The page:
Bed shortage leaves NHS emergency care in crisis
Nearly 100,000 patients were forced to spend four hours or more on corridor trolleys while beds were found, new performance data from NHS England has revealed.
The statistics show that emergency departments are struggling to cope with rapidly increasing demand, which has increased by 14 per cent in the last five years. Once a rare event in any NHS hospital, last month over 2000 people waited for more than 12 hours on a trolley before being admitted to a bed.
“These would be dire performance figures for any December but what’s worrying is that we are still awaiting the truly cold winter weather,” said Professor John Appleby, Chief Economist for the Nuffield Trust. Professor Appleby went on to say that the winter weather will plunge NHS emergency care into further problems.
“Spiral of decline”
The data shows that, in major A&E units, four-hour target performance was down 68.6 per cent in December. Overall, just 79.8 per cent of patients were seen in less than four hours. This is yet another slump from the previous worst-ever recorded performance in November 2019.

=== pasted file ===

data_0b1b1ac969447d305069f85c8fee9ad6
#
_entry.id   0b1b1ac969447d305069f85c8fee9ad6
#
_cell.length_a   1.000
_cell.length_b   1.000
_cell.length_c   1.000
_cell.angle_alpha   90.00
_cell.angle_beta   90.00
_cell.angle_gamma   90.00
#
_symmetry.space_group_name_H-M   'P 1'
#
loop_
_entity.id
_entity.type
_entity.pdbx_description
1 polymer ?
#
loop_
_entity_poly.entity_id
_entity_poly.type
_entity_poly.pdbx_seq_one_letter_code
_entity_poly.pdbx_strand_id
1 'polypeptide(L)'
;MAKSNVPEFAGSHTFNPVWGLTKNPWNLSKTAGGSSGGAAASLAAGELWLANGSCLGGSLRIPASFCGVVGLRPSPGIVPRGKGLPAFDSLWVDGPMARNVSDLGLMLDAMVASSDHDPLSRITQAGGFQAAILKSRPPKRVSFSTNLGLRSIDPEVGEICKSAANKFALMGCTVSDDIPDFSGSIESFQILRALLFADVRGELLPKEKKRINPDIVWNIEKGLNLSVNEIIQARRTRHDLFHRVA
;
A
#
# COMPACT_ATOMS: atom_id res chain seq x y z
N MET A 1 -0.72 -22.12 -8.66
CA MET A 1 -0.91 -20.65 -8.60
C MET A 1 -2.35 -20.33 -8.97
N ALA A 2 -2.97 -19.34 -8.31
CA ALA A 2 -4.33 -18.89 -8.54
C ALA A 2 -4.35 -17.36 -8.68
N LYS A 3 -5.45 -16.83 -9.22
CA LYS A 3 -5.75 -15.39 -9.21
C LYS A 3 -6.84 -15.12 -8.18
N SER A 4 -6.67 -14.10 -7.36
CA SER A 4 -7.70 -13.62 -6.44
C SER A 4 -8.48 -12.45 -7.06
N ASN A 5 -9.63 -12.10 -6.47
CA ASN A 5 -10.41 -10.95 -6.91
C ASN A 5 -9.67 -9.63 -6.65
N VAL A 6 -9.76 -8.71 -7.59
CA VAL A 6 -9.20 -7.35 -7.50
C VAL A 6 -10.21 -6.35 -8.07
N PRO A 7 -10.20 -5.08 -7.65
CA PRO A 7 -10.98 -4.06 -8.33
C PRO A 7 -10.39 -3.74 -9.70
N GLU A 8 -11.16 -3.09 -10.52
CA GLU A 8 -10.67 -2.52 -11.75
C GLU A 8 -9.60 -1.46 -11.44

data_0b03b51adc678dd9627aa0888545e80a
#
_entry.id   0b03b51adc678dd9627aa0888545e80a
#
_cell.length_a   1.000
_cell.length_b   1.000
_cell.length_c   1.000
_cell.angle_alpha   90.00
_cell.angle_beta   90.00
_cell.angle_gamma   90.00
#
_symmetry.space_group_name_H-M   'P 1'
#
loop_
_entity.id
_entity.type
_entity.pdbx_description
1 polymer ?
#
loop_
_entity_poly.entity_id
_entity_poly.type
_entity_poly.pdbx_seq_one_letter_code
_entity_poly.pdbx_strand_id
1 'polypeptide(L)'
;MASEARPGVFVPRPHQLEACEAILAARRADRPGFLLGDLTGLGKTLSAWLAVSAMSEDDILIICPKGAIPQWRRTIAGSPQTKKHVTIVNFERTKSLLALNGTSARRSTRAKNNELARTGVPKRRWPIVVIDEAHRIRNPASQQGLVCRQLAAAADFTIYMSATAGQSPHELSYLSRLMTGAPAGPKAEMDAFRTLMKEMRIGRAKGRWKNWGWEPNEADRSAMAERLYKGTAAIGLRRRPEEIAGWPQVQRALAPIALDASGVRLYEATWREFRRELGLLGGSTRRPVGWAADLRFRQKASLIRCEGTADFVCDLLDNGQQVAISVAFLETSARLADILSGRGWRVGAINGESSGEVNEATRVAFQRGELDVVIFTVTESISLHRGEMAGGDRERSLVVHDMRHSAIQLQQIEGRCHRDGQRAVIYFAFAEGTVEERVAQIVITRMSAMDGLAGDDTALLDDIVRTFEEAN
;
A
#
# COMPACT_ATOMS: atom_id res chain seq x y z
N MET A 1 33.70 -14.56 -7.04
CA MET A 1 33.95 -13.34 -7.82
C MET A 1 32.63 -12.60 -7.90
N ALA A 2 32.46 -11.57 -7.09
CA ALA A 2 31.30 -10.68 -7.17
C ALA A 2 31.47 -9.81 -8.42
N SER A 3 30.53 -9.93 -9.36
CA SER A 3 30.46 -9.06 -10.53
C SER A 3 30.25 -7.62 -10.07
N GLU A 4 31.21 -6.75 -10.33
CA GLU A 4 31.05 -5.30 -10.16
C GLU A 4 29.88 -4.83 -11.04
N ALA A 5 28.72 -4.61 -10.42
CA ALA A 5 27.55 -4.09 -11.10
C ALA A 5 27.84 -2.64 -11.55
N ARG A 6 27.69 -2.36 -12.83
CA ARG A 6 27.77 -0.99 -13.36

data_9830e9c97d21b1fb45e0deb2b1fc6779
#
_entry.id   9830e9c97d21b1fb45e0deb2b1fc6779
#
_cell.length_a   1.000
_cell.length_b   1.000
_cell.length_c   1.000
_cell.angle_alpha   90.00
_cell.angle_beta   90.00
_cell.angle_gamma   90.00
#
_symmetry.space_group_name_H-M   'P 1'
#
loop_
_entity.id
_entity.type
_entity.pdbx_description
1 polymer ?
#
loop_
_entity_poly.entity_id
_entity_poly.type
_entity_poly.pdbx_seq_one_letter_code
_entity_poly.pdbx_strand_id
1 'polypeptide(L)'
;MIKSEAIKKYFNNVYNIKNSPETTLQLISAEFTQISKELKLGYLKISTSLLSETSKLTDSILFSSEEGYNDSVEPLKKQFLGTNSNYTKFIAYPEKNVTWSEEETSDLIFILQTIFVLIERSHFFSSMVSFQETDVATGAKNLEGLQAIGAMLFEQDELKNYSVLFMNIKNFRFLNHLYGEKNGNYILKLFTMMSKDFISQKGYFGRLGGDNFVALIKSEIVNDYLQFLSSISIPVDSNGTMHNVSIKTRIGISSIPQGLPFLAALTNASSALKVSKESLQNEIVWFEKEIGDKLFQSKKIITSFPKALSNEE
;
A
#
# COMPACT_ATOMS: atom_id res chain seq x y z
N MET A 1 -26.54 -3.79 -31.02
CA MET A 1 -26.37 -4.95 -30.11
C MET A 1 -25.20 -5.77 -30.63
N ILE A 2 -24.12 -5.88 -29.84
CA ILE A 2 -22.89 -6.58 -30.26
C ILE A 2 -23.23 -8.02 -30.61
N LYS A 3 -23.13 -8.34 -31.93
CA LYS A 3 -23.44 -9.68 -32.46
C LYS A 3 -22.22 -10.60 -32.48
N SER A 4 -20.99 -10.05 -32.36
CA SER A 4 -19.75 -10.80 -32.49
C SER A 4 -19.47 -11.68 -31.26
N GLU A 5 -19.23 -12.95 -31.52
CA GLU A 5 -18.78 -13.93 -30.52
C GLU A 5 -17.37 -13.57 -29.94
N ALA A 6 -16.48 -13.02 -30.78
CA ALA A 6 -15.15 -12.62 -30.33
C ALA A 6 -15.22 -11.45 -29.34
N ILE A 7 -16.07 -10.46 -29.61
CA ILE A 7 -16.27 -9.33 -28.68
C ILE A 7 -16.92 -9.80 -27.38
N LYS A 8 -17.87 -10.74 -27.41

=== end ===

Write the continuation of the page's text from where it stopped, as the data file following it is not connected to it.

President of the Royal College of Emergency Medicine, Dr Katherine Henderson, said that these figures show “the NHS is struggling to escape its spiral of decline”.
Dr Henderson added: “With a record low in terms of four-hour performance and highest ever number of 12-hour waits, this will have been a miserable Christmas period for many patients and staff alike”.
Chief Executive of the NHS Confederation, Niall Dickson, said that these figures represent a “cry of despair”.
Responding to the figures, Mr Dickson said: “Many family doctors are simply not able to see patients as quickly or for as long as they need to be seen, community services are short-staffed, and social care services do not have the resources or the staff to manage and support patients in their own homes.
“As a result, more patients are calling ambulances, too many hospitals have no beds and too many patients cannot be discharged because they have no support at home.”
While insisting that the NHS was
performing well in the face of unprecedented challenge, Mr Dickson called on
policymakers to be honest about the condition of the sector. What is required, he
believes, is sustained investment that can develop new
staff and new types of services.